Endplate Infraction

b normal-appearing control levels immediately adjacent to painfully deranged discs in comparison to normal-appearing control discs at least one segment removed from the painful and deranged level(s).

Prior investigations1,16 have demonstrated a high correlation between lumbar disc annular tears exhibiting a "high-intensity zone" (HIZ) on T2-weighted, high-field MR images, and painful concordant discography. These discs are often "chemically sensitized"12,26 and are painful with low-pressure and low-volume injection (Figure 6.6A). Internal disc derangement(s) with endplate infraction(s) (Schmorl's nodes) (Figure 6.4)3,15,20-22 have been shown to be frequently painful (see later section, "Thoracic Discography"). It must be noted, however, that with the possible exception of lumbar disc HIZ lesions in back pain sufferers, lumbar discographic response is difficult to predict from MR imaging studies.

The study of control level discs warrants discussion. Based upon our experience,12,13 it is imperative to complete the procedure by studying at least one control level disc that appears to be either normal or less degenerated than the disc(s) under primary investigation. Control levels should be studied whenever a positive response is provoked at suspicious levels. Without the study of a control disc or discs, the validity of response at the painfully deranged level(s) may be questioned. Observing pain-free response to a normal-appearing control level adds validity to the painful response(s) in comparison to studying only the abnormal disc(s) without control(s). It is equally important in surgery planning25 to discographically study control levels to make sure of internal disc integrity at segments that might become marginal discs, adjacent to a contemplated fusion. In cases of lumbar fusion, the best surgical results are obtained when normal and pain-free levels are present immediately above and/or below the level(s) to be fused. If a first control level proves equivocal, a second control level should be studied. If, on occasion, one encounters a patient response that is either equivocal or unexpectedly high at normal-appearing control levels, the entire study must be viewed with skepticism. In our practice, such patients generally are advised by their clinicians to not have surgery. Based upon formal, prospective investigations of clinical subjects and asymptomatic volunteers, clinically suspect discs that appear abnormal on imaging studies have been shown to be more likely to be painful and concordant and given an intensity rating that is high in comparison to less-diseased or normal-appearing control levels.5,40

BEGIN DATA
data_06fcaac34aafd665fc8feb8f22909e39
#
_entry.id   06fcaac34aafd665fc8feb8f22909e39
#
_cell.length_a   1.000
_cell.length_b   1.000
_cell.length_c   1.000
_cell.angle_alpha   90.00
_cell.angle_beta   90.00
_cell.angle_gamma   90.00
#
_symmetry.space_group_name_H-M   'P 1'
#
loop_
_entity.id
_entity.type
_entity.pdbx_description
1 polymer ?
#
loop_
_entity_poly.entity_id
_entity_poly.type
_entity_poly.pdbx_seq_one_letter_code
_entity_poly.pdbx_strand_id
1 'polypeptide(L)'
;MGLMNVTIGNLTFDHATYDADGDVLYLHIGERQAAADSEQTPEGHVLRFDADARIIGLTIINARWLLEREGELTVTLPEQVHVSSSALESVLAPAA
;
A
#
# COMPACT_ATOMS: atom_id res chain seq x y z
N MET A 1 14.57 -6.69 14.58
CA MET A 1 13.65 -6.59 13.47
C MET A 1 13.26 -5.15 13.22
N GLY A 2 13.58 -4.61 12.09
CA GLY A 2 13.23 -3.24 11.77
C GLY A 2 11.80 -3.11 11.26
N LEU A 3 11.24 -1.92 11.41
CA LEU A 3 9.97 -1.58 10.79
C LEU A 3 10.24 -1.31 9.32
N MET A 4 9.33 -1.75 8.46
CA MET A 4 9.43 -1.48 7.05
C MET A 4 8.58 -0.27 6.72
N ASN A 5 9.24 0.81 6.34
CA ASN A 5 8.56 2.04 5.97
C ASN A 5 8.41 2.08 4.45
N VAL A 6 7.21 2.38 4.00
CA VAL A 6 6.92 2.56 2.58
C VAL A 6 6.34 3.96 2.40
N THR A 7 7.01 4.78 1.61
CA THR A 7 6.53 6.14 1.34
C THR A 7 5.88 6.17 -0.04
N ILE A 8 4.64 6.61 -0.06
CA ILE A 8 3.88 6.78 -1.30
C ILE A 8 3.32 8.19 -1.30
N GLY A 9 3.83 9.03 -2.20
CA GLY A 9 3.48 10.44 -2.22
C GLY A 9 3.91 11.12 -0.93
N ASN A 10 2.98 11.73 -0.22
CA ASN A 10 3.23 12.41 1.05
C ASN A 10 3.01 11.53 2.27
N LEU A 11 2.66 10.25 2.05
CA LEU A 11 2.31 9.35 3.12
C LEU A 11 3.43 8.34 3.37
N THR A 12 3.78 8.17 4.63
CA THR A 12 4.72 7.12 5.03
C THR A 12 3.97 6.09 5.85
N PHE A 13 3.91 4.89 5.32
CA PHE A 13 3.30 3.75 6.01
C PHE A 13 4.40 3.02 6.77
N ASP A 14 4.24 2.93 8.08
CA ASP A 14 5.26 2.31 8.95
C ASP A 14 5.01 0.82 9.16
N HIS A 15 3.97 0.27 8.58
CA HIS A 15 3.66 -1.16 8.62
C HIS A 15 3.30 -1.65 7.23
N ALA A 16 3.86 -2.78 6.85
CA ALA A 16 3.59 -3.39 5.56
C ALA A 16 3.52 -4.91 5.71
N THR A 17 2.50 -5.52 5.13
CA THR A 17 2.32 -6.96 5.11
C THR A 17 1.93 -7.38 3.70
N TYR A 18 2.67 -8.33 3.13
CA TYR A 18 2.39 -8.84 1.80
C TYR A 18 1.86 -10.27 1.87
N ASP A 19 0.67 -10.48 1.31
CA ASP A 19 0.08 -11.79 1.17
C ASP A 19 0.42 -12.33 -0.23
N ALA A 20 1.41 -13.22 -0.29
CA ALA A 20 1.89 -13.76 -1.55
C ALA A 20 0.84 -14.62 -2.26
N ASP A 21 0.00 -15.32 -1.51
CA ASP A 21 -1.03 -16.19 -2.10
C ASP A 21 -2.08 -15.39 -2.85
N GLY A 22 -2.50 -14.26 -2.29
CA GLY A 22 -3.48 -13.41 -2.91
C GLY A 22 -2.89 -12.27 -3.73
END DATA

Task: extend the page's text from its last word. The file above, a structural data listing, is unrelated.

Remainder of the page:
Lumbar disc injection pressure has been correlated with pain provocation and with outcomes after discectomy and fusion.26 Discs that are intensely painful with both low pressure (<1 atm, or 33 mmHg) and low-volume injection of either saline or contrast have been defined as "chemically sensitive" (Figures 6.2, 6.5, and 6.6), as opposed to mechanically sensitive discs that must be pressurized to provoke a response (Figures 6.1, 6.3, and 6.4). These pain responses appear to be mediated through chemoreceptors within sensory fibers that have grown into the annular tear itself. Often HIZ lesions (meeting strict radiological criteria) prove to be "chemically sensitized" when studied discographically in symptomatic patients.1,16 Although this concept of the "chemically sensitized disc" is valid, it is not a necessity for expe-

Spinal Deformity, Lumbar Fusion, Instrumentation, and Discography 1G7

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